@ dc…Marriage licenes started in the Middle Ages as special license from the King or Archbishop of Cantabury if the the marriage would otherwise be able to be annulled or declared illegal. (Romeo and Juliet could have likely gotten one if they applied for example).

@ Jeff…Agree.

Two parents better than one?

March 25th, 2013
7:30 am

Not necessarily, but I get your point…and, did anyone check the sexual orientation of the people who did this study?


March 25th, 2013
7:32 am

Dissenting doctors said there was not yet enough national data to support this position on same-sex marriage

The alternative is either a one-parent family or two people shacking up. Exactly how much data is required of gay couples to prove marriage is better than the default situation?

Common Sense

March 25th, 2013
7:39 am

Given that homosexual relationships seem to be just about as dysfunctional (if not more) than most heterosexual relationships, what difference does it make. The bottom line is that either neither of these people is the biological parent or only one of them is. As such, unless both are ALLOWED and step up to the plate to take FULL financial, etc. responsibility (adoption) then the kids are going to end up worse off when the relationship fails (50% is the current rate for heterosexual marriages, can’t imagine anything better if homosexual marriages are fully allowed).

I wonder if the Roman Empire faced the same degeneration of their society as their empire was coming to an end?

Real Life

March 25th, 2013
7:54 am

I am good friends with 2 gay couples who adopted and are rearing their children. The kids are successful in school, play sports, volunteer in their community (2 are now teens) and attend church weekly. Their parents have been partners since college and are now in their late 40s. The couples are loving, involved parents. They are open-minded and their children are open-minded. These two couples would like to marry—but are told it would destroy the sanctity of marriage for them to do so.
If those opposed to gay marriage were concerned about preserving marriage then they should be supporting strict requirements (age, income, counseling, etc) to obtain a marriage license, divorce would be harder to get and re-marriage for the divorced would be almost impossible. Child rearing, when parents are divorced, should be overseen by an impartial supervisor. Everyone should be allowed to marry no more than twice—after all, the argument is that gay marriage will undermine the institution of marriage.

Most opponents of gay marriage have very narrow views of what is acceptable in regards to marriage. They overlook the fact that stable loving homes have a very positive influence on children as they grow. And that love and stability are not determined by sexual orientation at all.

DebbieDoRight - A Do Right Woman

March 25th, 2013
7:54 am

1) A Happy marriage — yes.

2) A Happy marriage — yes.

3) Yes

4) A Happy marriage — yes.

5) I think its great.


March 25th, 2013
8:53 am

I think the stable and happy part outweighs the gay marriage vis-a-vis conventional marriage argument — The happier and more stable the environment, the better it is for all involved; parents and children alike.


March 25th, 2013
9:06 am

Lots of compassionate, reasonable opinions here so far. Surprising, as this is not a topic that normally elicits those types of opinions.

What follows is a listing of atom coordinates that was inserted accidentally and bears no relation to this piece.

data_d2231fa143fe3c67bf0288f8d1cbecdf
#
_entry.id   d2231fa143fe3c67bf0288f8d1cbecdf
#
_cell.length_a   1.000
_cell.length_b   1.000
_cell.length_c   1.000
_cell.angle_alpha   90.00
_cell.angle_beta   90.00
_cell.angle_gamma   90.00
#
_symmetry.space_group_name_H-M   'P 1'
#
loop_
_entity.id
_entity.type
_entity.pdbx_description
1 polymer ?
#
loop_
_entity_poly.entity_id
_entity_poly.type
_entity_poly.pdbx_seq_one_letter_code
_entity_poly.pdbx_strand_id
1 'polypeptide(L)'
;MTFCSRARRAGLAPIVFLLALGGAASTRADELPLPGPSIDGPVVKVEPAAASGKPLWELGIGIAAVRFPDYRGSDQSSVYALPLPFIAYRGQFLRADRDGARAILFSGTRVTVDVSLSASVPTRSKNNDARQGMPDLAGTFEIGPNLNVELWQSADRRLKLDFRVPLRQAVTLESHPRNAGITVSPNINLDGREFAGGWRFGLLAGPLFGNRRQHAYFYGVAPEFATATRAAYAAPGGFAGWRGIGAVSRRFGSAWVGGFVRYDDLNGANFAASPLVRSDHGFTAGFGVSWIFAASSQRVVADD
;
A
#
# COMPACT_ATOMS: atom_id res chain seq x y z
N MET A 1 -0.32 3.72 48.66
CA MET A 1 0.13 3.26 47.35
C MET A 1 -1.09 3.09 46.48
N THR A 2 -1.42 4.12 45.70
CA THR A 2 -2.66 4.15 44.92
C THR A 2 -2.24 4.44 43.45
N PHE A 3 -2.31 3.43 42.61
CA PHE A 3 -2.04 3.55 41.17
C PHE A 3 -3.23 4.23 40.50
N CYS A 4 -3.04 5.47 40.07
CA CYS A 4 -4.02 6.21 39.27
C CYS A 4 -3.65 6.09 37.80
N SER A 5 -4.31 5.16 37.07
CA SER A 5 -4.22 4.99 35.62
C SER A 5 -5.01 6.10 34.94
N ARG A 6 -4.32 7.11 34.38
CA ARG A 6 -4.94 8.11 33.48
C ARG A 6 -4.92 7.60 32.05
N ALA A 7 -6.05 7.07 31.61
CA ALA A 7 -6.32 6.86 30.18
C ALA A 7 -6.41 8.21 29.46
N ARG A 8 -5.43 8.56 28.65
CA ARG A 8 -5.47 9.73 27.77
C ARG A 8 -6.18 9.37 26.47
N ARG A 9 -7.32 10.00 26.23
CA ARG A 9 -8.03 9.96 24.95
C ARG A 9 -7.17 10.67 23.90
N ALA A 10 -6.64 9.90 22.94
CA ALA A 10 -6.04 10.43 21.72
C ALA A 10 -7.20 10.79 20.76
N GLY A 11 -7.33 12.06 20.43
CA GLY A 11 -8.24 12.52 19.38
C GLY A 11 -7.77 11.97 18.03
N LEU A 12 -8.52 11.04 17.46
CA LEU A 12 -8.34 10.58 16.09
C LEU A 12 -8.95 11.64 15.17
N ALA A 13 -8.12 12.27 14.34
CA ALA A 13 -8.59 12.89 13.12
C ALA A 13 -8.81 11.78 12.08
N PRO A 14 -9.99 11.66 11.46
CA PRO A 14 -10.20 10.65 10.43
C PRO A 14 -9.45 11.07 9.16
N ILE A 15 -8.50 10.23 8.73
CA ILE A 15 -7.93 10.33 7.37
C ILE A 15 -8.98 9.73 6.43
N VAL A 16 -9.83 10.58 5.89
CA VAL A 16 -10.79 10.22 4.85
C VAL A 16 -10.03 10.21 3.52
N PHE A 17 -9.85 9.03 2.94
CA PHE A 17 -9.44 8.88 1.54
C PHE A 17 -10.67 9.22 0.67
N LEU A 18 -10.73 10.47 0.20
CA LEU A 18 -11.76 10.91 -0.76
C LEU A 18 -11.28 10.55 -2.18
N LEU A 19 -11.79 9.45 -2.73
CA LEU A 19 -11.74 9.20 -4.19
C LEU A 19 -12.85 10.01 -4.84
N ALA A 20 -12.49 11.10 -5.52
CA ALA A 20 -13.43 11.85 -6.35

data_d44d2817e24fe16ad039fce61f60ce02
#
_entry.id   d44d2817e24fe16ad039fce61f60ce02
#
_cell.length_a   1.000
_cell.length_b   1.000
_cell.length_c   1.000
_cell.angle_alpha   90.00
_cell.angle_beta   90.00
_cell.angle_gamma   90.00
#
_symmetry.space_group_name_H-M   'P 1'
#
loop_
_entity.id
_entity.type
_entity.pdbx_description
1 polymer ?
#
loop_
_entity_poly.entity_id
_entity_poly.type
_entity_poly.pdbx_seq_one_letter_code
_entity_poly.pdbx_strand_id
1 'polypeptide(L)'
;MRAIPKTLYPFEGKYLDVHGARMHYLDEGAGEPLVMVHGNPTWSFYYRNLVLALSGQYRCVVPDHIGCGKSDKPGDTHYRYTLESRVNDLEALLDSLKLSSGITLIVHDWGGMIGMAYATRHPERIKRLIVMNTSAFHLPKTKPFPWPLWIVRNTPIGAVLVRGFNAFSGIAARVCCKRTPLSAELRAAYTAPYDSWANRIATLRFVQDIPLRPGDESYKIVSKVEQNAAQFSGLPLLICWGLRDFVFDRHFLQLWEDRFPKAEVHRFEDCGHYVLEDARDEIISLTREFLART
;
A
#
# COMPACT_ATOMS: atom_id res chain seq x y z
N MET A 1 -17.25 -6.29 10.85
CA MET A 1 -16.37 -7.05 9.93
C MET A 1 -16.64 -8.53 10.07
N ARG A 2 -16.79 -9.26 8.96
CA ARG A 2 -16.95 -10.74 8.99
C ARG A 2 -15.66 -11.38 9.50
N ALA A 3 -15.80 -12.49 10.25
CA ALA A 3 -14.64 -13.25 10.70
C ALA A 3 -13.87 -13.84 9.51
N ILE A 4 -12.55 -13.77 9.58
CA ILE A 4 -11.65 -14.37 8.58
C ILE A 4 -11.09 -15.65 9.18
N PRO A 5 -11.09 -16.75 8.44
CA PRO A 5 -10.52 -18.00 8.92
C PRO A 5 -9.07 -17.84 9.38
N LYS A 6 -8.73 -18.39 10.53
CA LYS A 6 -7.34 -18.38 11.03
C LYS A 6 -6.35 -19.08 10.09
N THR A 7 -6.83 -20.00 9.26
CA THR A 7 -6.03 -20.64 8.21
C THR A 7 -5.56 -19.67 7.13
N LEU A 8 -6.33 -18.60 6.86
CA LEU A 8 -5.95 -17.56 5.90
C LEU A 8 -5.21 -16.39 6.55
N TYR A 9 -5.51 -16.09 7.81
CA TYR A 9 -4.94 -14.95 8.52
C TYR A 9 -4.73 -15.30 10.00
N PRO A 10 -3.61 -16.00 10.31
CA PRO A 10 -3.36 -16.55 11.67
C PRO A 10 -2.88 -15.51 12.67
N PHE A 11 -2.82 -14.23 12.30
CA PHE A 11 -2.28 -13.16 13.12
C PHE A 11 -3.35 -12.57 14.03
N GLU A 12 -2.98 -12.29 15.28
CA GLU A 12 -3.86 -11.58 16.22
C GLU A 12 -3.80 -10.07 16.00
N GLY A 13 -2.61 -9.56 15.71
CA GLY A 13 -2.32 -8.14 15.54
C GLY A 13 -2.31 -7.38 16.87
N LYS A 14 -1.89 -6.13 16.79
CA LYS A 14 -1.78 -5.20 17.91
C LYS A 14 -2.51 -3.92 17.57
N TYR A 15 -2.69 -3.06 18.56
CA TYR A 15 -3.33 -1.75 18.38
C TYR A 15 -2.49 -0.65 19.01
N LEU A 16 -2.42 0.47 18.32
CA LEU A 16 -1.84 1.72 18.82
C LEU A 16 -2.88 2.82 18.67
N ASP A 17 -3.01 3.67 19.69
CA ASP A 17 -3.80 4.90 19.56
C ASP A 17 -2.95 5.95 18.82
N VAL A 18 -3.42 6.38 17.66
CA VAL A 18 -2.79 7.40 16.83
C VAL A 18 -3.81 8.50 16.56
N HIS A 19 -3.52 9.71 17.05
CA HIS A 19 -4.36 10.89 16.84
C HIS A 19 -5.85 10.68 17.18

March 25th, 2013
9:13 am

“Worried about the “sin” aspect of it? It’s their sin to answer for, not yours.”

Ah yes, gotta love those that try the Bible reference without really knowing the Bible. Do you think the “innocent” people who suffered because of the apostasy of the Hebrews in their sinful behaviors would agree with you???


March 25th, 2013
9:14 am

I look at this from the other end of the spectrum — what is an ideal home for a child? To me, an ideal home for a child is a home where a child is raised by a loving and mature father and mother who are in a stable, committed, loving and monogamous relationship. That’s the ideal. It provides necessary stability and structure, and provides a framework for sexual identity and relationships as the kids grow and establish their own relationships.

Does that mean that every child has the ideal? Ha. There are plenty of children being raised by single parents due to divorce,death, etc. There are plenty of kids caught in the middle of acrimonious marriages. I think the title of this blog is a big misleading — to say that gay marriage is “good” for kids. Good compared to . . . bad? Is it BEST for kids? I don’t think so — but it’s better than a whole lot of other ugly alternatives.

Here’s what I see: My kids went to a private Christian school. Most families were mom and dad. There were a few single parents, and a few divorced parents, but it was definitely the minority. Then they ended up at large pubic universities. My daughter called me about two months into her freshman year and said, “Did I ever thank you for being boring?” Huh? Apparently, they had been sitting around one night, and she was the ONLY one out of five or six students whose parents were a) still married, and b) happily married. She sat with her mouth opened as the other kids casually discussed their dysfunctional family lives — multiple divorces, drug and alcohol use by the parents, kids who weren’t sure if this year’s stepfather was #4 or #5, dad was in rehab and couldn’t make it for orientation, hadn’t seen dad (or mom) for years, one was worried about keeping mom and dad apart because mom had stabbed dad one time in anger over child support . . . they looked at her, expecting her to share her story, and she spread her hands, shook her head and said, “I’ve got nothing — compared to you guys, my parent are the most boring people in the world!” A couple of the kids sighed enviously. “Boring is GOOD,” one of them assured her.